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"I am one of the pioneering lady jewelers in Ghana and an indefatigable voice for women in the trade, which, for a long time, was male-dominated. In those days, it was a taboo for women."
"I am from Ghana's Fante tribe. We are from the southwestern part of Ghana. My late mother was a great influence in my life and I am the woman I am today because of her discipline guidance, love and support. At a very early stage in life she taught me how to sew. During my secondary school years, I could design and sew my own clothes by hand with needle and thread. I still keep one particularly favorite dress of mine, which I so proudly showed off to my friends.
"At her shop in Accra, my mother traded in haberdashery, jewelry and accessories from all over the world for weddings. During vacations, I looked forward to spending time with her at the shop and helping her sell the beautiful designs. It was fun being around such lovely things and I was intrigued by the details and techniques employed by artisans all over the world.
"I have always had a talent for arts and crafts, but spending time with my mum at her shop helped me discover my interest in jewelry. At the university, I was one of two girls in my class who pursued a degree in metal design for jewelry. We were talented and had a passion for the program. We were also keen to succeed and be counted as some of the few ladies to have successfully completed the course and build a successful career.
"I was trained at the Kwame Nkrumah University of Science and Technology where I obtained a Bachelors Degree. I am one of the pioneering lady jewelers in Ghana and an indefatigable voice for women in the trade, which, for a long time, was male-dominated. In those days, it was a taboo for women to practice.
"God is so good! I completed the program with honors and so did the other lady. Immediately after college, I left the country to live with my sister who was working abroad, and stayed with her for seven years to see the world and experience different cultures.
"On my return to Ghana in 1986, I established my jewelry workshop with a few tools and machinery I purchased abroad. I initially worked on my own from my mum's garage. I spent long hours in my small workshop — sometimes until the wee hours of morning crafting beautiful designs. I enjoyed it so much and it sometimes felt like I was in another world. I worked hard and gradually found myself on my way to success. After three months of working alone, I took on my first apprentice. A few years later, I was able to expand my mum's garage to create more working space and a small office.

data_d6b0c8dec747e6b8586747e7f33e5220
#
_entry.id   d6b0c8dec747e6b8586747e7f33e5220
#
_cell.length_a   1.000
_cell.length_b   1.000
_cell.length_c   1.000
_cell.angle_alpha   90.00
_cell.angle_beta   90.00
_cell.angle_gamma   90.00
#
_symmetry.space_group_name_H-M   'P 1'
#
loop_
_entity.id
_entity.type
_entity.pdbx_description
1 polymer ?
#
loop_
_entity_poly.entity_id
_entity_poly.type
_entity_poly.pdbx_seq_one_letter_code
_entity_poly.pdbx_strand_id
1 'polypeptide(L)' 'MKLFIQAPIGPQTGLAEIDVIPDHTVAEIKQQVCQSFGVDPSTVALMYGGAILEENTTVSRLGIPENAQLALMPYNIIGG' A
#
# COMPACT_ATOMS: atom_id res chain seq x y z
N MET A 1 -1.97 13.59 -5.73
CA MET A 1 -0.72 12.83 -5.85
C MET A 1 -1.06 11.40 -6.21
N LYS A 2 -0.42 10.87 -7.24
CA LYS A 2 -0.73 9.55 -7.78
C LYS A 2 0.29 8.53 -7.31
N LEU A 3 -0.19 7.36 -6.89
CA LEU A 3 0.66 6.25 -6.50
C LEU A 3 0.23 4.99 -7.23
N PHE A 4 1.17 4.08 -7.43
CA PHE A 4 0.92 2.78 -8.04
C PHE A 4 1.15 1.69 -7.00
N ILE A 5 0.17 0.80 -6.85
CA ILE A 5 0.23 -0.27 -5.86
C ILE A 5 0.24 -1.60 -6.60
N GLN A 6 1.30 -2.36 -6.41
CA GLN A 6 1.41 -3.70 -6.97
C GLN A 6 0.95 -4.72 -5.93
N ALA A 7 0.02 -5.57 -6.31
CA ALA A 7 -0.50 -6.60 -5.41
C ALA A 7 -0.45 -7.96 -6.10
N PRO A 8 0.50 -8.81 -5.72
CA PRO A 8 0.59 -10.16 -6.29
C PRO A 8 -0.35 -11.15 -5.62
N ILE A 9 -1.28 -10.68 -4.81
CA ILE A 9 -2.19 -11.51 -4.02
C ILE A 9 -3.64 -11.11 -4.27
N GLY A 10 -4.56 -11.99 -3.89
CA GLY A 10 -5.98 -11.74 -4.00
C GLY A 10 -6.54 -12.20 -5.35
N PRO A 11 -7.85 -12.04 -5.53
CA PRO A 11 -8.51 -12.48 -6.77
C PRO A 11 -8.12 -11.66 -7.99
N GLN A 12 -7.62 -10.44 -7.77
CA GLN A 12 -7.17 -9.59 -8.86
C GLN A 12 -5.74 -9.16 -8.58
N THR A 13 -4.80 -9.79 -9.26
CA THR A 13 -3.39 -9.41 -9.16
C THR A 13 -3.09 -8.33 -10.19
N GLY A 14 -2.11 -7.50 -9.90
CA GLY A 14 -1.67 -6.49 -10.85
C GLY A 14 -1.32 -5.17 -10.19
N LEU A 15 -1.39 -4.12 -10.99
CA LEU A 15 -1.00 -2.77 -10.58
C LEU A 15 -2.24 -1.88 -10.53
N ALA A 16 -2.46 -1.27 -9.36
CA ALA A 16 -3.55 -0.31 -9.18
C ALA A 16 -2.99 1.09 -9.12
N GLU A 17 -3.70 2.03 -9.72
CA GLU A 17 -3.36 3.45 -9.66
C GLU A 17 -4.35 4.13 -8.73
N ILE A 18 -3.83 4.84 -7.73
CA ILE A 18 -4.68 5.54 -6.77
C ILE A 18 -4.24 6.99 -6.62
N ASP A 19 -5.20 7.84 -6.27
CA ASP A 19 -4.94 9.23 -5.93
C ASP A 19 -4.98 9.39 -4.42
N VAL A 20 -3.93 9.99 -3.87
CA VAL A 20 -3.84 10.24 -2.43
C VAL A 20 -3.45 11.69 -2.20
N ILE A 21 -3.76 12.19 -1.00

"I work mostly with precious metals and my collection consists of exquisite handcrafted rings, bracelets, earrings and pendants. I also create designs with locally produced beads and accessories. My designs are a combination of traditional Ghanaian and contemporary concepts, portraying the best of Ghana's culture. I ensure that my designs are made quite unlike anyone else's.
"I work with one permanent bench jeweler and also take in apprentices and train interns from my alma mater. Since 1997, I have trained at least one intern every year — mostly young ladies.
"July 2011 was a particularly difficult period for me, when I was robbed of all the stock in my shop. It was a big blow and I wondered how I was going to start again after investing so much in my jewelry for it to be gone in a day.
"Since then, I have had great support from friends and I am hopeful I can rebuild my workshop and sell my designs worldwide. I also plan to continue training as many young people as I can, especially young women.
"People describe me as a friendly and fun person. I enjoy listening to classical music or reading a good book to unwind after a hard day's work. I am currently the president of the group Women In Jewelry, Ghana, and am married with a son."
Irene Aba Amuh has exhibited her designs in local craft fairs and is a recipient of the prestigious International Entrepreneurship Award.
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